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Fire Department - Safety Tips
COOKING - #1 Cause of Home Fires.
Cooking oil and grease are the major cause of residential fires in Canada.
Kitchen fires, due to cooking oil or grease catching, cause the fastest-spreading destruction of any kind of residential fire.
Do not leave cooking unattended. Do not wear loose clothing with long sleeves. Have your wood stove installed by a qualified installer.
Provide fire screens for fireplaces. Provide sufficient electrical outlets for your needs. If there are smokers in your home, check the furniture for fallen cigarettes or embers before your leave the room.
When clothes are ironed, ensure the plug is pulled when finished. Check electrical appliances for safe operation. e.g. Electric blankets. Never smoke in the bedroom.
BASEMENT & ATTIC:
Remove all unnecessary combustibles. Have your furnace and chimney and flue connections checked for leaks and clean the furnace at least once a year. Remove flammable liquids from the house. Never store gasoline in basements, or other confined areas.
GARAGE & WORKSHOP:
Most contain flammable materials such as thinners, gasoline, paints and industrial cleaners. They should be properly covered, stored neatly and kept from ignition sources such as space heaters. Keep your workshop free of combustibles like papers and wood shavings and oil rags.
THE ULTIMATE FIRE SAFETY CHECKLIST FOR SENIORS
Concise Guide on Home Safety Precautions for Senior Citizens
Written By: Jessica Walter
Falls are the number one reason for injury-related hospitalizations among Canadian senior citizens. Nearly one in every three older Canadians fall every year and this number has steadily been increasing. Between 2005 and 2013, the Public Health Agency of Canada reported that injuries due to falls among senior citizens increased from 49.4% to 58.8%. Half of these falls that require hospitalization occur in the home.
These staggering statistics show just how prone senior citizens are to falling in the comfort of their own home, and how important it is to take preventative measures to protect our elderly.
Bathrooms are a hazardous location for anyone, despite age, because of the high risk of slippage from water spills. Here are few ways to prevent seniors slipping in the bathroom.
- Put a non-slip surface in your tub or shower.
- Doors in showers should be made of safety glass or plastic.
- Grab bars should be installed by the toilet and bathtub in the event of an emergency slip.
- The light switch should be near the door to allow enough light to identify potential water hazards.
- Flooring should be made of a textured tile and matte finish.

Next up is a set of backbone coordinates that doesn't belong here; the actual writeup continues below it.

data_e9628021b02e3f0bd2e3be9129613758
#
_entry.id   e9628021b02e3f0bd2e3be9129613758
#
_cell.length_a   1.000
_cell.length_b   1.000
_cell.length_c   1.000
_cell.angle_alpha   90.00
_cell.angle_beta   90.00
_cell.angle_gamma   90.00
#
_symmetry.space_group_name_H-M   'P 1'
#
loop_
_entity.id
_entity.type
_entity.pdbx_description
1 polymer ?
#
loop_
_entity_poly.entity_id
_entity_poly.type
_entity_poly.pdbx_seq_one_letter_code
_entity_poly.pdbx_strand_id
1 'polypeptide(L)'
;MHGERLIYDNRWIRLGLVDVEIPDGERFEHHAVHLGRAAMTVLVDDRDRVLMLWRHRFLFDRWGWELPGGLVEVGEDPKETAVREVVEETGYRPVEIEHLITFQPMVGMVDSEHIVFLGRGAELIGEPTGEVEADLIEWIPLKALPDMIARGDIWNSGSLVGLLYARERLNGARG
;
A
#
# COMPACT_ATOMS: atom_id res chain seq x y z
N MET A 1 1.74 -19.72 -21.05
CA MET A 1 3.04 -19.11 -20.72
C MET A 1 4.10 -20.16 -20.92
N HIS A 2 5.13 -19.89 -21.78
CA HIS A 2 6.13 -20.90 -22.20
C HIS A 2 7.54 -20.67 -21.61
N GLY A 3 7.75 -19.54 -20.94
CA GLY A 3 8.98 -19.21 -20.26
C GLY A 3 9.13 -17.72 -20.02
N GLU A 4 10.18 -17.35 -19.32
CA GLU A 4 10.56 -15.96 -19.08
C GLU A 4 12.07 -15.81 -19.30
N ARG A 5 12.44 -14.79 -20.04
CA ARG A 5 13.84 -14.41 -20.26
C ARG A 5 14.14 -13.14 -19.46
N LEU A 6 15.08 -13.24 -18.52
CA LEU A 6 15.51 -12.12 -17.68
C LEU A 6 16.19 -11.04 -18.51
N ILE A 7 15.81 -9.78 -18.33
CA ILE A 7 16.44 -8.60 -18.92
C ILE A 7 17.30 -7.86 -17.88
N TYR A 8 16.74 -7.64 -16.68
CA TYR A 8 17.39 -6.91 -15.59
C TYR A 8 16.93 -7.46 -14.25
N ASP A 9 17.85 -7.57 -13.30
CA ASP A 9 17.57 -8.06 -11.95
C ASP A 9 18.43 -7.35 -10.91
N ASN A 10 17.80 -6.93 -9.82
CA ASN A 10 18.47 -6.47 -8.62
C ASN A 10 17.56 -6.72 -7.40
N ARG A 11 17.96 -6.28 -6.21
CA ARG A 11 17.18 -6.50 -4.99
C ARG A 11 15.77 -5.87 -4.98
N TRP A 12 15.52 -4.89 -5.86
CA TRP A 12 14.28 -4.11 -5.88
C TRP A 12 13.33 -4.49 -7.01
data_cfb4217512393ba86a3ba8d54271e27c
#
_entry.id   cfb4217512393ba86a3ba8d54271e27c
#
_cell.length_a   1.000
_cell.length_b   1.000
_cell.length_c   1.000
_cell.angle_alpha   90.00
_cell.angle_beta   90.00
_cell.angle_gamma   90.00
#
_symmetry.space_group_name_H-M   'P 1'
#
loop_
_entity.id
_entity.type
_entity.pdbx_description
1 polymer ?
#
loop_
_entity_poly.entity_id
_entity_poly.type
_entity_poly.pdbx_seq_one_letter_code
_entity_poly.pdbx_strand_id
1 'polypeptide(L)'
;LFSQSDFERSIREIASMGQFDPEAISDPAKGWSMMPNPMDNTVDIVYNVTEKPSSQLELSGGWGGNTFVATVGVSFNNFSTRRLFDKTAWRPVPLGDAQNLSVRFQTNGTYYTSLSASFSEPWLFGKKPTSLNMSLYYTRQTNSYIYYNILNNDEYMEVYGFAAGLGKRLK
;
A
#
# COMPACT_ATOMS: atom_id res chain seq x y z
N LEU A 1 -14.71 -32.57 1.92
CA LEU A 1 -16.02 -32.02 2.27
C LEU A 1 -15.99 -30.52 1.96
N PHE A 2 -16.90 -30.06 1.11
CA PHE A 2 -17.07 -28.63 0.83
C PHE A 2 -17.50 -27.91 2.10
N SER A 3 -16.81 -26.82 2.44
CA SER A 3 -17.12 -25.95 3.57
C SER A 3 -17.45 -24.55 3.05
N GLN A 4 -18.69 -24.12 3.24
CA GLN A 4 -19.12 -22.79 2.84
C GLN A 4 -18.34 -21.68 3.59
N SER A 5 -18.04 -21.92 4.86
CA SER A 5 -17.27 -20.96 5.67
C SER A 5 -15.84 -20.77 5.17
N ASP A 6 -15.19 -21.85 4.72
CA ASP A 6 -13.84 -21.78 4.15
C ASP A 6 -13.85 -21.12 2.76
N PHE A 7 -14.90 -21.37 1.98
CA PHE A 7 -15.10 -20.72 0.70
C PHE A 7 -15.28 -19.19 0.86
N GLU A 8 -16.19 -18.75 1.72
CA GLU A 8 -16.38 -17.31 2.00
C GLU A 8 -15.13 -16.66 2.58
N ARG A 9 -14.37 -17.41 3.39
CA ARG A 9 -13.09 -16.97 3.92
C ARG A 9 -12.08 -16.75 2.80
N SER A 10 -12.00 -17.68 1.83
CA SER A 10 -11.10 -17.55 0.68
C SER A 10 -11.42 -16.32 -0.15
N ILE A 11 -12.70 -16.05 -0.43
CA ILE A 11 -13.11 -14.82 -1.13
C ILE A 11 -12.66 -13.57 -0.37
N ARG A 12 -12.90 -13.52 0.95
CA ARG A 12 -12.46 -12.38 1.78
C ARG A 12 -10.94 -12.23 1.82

Unsafe staircases lead to many falls, even for healthy younger adults. Therefore, it is easy to see why this is a problem area for falls in senior citizens.
- Evenly built stairs decrease the odds of tripping and falling.
- If edges of the stairs are not clearly marked, mark them with paint to distinguish between each step.
- You should always clean and clear the stairs to prevent stepping on objects.
- There should be sufficient lighting so that each step can be seen clearly.
- Stairs with carpets should be well maintained. Ripped or torn carpets should be fixed immediately to avoid tripping.
- Handrails are necessary for every staircase. Circular handrails are the best as they provide better grip compared to rectangular rails. These rails should be at elbow height to allow for the best placement when walking up the stairs.
When addressing areas with a risk of falling, people generally think about the bathroom or staircase. However, the kitchen is another room that presents a high risk of falling in senior citizens. Spontaneous fires in the kitchen can cause people to panic and fall back. Therefore, it is important to follow fire safety rules in the kitchen.
- Never leave appliances unattended.
- The area around the stove should be free of clutter, particularly of things that can easily catch fire.
- Be sure to keep a fire extinguisher in the kitchen that is working and less than ten years old.
Injuries can happen to any room and the bedroom is no different. Here are the steps needed to protect your sanctuary.
- Provide an easy to reach light next to your bed so that you have enough lighting should you need to leave the bed.
- Put cords in areas where you will not trip on them.
- Keep a flashlight within reach of the bed in case the power goes out and you need to navigate the room.
For more information, visit Proven to Protect You – The Ultimate Elderly Home Safety Checklist.
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